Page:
“The U.S. government obtained intelligence on the possible location of American captives held by ISIS in Syria last year, but Obama administration officials waited nearly a month to launch a rescue mission because of concerns that the intelligence wasn’t conclusive and some of it had come from a foreign service, U.S. and British officials told The Daily Beast.
British officials, as well as private security contractors, said they were frustrated by Washington’s hesitance to give the go-ahead for a rescue attempt, which eventually was carried out on July 4, 2014, by which time the hostages had been moved. The following month, ISIS began beheading its American and British prisoners in a series of grisly Internet videos”
Worth noting the speed with which Israeli acted back in 1976 to mount a mission to rescue hostages held at Entebbe. The Air France passenger jet was seized by Palestinian militants on June 27; the rescue operation was launched July 6.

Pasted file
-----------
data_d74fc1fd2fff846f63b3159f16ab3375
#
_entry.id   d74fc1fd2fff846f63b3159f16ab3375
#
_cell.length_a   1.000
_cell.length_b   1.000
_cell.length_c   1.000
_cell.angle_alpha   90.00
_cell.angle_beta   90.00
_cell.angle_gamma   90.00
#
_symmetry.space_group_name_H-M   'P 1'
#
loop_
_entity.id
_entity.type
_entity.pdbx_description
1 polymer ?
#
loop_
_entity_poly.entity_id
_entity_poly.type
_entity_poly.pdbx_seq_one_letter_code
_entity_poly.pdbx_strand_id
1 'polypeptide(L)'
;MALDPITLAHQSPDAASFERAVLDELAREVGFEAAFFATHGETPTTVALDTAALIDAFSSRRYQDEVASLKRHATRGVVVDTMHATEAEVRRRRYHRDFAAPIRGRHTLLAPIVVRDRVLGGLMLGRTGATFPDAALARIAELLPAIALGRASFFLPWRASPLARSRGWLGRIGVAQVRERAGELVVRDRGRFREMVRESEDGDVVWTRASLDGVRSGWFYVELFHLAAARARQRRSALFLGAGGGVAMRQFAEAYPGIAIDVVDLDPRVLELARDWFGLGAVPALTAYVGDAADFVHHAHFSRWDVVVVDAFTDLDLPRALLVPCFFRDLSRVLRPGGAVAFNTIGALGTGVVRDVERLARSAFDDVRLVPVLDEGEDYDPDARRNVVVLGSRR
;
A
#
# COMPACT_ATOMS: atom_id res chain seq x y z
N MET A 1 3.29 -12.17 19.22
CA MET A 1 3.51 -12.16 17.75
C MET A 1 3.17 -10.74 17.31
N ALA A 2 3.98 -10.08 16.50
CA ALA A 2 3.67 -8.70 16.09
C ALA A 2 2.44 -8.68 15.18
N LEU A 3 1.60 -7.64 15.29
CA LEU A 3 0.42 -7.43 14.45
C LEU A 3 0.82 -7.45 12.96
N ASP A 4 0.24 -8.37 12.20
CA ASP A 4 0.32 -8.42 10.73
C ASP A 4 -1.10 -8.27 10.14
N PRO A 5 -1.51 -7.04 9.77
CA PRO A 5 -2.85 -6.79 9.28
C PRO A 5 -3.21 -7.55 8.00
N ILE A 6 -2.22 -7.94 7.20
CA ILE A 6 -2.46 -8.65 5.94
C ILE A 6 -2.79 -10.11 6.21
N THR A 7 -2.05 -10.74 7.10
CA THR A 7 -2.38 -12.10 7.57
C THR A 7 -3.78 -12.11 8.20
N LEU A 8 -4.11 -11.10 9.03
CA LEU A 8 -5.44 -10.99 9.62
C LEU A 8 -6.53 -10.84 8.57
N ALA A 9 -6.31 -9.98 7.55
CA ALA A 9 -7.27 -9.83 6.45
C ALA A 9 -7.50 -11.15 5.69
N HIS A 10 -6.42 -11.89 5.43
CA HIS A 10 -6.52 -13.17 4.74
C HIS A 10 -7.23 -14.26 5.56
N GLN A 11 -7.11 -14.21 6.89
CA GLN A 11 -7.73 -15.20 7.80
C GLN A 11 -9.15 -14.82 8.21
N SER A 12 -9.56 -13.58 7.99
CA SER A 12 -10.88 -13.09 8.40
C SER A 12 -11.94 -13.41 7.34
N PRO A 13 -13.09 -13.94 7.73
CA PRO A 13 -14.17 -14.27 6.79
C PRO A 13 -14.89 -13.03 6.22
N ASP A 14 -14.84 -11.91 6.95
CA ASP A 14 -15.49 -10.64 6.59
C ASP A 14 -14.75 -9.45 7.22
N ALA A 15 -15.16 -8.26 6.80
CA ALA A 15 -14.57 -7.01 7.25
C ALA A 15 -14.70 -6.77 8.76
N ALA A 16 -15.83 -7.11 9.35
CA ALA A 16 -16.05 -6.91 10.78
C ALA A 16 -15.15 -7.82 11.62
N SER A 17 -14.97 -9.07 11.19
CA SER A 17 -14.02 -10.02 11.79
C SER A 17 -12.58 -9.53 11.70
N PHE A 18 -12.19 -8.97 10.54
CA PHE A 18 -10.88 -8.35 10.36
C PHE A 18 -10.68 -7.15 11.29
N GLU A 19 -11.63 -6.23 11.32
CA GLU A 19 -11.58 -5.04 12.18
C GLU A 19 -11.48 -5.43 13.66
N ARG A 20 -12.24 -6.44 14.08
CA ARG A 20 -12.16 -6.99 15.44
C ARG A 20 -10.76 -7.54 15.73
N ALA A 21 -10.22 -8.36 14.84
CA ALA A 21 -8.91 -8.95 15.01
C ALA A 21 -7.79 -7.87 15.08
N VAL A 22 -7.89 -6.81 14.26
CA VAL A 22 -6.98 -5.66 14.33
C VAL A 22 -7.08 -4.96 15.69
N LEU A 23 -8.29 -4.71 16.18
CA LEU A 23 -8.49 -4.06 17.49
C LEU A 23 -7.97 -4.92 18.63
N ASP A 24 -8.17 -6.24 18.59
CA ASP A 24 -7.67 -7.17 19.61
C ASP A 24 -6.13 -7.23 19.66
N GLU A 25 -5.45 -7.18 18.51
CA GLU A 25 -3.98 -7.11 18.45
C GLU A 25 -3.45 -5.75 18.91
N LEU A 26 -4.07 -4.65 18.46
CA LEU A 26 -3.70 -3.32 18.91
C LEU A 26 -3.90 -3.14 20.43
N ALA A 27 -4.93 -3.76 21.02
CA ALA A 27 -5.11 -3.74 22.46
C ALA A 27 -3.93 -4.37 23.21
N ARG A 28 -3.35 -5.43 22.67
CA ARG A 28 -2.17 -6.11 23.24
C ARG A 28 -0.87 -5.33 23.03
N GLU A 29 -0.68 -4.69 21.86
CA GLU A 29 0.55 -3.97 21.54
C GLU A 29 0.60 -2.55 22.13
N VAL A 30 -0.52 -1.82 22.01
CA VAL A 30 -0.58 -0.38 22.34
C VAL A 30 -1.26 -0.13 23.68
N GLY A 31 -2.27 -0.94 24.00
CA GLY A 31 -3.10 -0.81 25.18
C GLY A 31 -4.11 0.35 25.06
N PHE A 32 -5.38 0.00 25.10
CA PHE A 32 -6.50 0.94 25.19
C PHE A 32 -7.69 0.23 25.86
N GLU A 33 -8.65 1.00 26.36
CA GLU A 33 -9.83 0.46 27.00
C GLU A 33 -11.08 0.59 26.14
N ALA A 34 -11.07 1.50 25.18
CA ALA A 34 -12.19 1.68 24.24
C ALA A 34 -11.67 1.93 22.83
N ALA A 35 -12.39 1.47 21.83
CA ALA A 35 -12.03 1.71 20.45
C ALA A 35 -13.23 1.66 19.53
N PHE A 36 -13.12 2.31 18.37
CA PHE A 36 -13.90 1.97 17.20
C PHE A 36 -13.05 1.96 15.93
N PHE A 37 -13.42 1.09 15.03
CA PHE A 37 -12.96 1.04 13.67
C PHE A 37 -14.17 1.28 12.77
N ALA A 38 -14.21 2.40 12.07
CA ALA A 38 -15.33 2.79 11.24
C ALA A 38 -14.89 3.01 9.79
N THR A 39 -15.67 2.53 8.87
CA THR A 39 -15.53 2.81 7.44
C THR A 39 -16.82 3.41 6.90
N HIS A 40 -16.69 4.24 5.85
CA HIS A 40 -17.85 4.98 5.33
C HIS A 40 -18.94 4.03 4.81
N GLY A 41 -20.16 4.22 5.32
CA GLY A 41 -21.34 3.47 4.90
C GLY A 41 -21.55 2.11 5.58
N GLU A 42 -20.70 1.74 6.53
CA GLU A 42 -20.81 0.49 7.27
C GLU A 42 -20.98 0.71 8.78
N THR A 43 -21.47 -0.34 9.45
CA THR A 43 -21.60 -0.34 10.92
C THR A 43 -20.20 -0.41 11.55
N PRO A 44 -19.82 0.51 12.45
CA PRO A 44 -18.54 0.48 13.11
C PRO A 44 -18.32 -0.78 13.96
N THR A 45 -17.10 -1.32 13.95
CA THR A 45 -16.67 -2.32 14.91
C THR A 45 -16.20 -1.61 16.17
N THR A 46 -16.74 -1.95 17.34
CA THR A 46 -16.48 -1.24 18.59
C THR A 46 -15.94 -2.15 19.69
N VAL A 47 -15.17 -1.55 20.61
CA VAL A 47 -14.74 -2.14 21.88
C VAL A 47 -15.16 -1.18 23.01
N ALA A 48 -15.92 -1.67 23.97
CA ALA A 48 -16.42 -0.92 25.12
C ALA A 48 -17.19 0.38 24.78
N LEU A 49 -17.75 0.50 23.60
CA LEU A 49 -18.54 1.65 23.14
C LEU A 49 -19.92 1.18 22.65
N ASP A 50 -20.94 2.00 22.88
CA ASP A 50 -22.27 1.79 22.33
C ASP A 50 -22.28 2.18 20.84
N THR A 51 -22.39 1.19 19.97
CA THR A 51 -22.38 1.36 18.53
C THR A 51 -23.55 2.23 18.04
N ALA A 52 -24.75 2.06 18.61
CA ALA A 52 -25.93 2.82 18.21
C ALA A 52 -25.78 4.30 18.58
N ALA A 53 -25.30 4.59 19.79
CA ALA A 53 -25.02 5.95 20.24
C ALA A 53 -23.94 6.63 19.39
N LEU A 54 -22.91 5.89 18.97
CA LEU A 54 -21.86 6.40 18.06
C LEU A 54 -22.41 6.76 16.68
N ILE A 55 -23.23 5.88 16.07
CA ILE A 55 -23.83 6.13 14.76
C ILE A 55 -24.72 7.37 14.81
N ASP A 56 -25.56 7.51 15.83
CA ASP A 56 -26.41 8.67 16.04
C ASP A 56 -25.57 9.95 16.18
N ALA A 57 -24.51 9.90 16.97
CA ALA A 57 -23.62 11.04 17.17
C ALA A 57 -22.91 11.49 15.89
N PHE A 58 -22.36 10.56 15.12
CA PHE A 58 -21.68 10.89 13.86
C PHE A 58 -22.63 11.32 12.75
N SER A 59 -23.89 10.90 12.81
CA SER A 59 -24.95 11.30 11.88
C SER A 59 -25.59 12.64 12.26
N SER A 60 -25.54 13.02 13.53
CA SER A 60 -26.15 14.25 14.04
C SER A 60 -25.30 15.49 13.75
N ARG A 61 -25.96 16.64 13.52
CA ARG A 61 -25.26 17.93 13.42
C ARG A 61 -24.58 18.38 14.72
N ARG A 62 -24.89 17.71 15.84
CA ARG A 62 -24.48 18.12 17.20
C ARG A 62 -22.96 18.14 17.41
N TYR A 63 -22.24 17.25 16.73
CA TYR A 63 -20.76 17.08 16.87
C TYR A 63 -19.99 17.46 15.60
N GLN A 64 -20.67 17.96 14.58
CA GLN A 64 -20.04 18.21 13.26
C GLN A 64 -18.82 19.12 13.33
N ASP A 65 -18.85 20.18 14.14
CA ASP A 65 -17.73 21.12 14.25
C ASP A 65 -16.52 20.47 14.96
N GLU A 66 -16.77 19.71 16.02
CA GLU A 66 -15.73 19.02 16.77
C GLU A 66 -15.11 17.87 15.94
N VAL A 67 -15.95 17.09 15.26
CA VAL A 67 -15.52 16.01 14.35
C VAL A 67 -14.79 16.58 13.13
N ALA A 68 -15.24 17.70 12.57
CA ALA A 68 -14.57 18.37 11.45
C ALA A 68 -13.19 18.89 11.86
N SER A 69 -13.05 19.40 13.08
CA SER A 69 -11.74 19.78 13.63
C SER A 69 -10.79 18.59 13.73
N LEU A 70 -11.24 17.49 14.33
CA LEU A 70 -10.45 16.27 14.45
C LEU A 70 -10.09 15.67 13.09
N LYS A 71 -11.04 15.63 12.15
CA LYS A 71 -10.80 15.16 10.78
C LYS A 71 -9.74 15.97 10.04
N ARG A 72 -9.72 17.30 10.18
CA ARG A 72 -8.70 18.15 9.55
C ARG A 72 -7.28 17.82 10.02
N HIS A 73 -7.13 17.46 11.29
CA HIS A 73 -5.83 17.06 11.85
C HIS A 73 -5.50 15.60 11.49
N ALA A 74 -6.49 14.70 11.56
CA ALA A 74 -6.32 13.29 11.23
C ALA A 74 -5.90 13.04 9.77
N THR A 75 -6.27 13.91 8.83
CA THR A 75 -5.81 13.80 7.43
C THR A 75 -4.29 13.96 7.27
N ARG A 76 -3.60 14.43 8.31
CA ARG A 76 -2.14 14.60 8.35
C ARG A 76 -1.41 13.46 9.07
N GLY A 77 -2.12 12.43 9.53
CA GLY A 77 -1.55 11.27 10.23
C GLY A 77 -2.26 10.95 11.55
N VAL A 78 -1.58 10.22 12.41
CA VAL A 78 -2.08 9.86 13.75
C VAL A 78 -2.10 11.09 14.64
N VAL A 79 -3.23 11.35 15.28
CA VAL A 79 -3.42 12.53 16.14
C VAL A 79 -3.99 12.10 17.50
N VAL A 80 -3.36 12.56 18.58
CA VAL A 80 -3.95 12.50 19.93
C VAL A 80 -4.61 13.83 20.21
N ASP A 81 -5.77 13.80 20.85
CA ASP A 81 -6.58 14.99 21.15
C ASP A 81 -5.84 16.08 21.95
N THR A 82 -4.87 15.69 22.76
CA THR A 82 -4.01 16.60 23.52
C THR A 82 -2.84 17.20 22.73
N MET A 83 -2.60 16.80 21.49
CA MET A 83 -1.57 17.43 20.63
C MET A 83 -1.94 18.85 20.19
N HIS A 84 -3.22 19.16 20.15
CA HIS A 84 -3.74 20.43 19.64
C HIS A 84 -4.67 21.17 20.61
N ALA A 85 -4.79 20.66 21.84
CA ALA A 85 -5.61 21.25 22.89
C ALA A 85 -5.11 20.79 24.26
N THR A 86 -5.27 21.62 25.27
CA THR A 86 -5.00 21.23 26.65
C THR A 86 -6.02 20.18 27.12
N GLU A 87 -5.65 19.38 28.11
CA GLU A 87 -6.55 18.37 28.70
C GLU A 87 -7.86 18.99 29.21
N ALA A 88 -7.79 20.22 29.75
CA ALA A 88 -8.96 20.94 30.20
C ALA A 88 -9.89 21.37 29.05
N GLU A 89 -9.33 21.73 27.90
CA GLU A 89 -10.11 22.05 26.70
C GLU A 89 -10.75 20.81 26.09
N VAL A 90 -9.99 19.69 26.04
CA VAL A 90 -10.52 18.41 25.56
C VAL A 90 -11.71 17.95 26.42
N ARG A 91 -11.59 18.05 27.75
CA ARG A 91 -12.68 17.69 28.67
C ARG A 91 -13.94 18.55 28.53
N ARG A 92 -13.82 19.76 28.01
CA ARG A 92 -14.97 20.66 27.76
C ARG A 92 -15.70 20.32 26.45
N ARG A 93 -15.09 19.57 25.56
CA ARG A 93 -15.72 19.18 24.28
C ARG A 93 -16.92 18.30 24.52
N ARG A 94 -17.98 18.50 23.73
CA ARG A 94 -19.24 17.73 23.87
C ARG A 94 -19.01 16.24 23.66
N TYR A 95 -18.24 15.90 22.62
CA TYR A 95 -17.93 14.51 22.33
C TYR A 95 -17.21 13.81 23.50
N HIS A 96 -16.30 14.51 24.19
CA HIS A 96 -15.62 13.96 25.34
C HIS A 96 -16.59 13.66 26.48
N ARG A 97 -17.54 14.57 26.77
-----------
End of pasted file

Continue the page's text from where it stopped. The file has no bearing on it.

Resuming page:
A rift is growing between Washington and Berlin over how to handle Vladimir Putin and his stoking of pro-Moscow separatism in the Donbas region of east Ukraine. Despite the denials of Secretary of State John Kerry, the split is becoming more obvious with each passing conference — or gathering for peace talks.The Munich security conference has exposed the divergence.
While Obama officials are playing it all down, senior US lawmakers aren’t so reticent. “History shows us that dictators will always take more if you let them,” says Sen. John McCain, comparing Angela Merkel and François Hollande’s talks with Vladimir Putin to Neville Chamberlain’s appeasement of Hitler.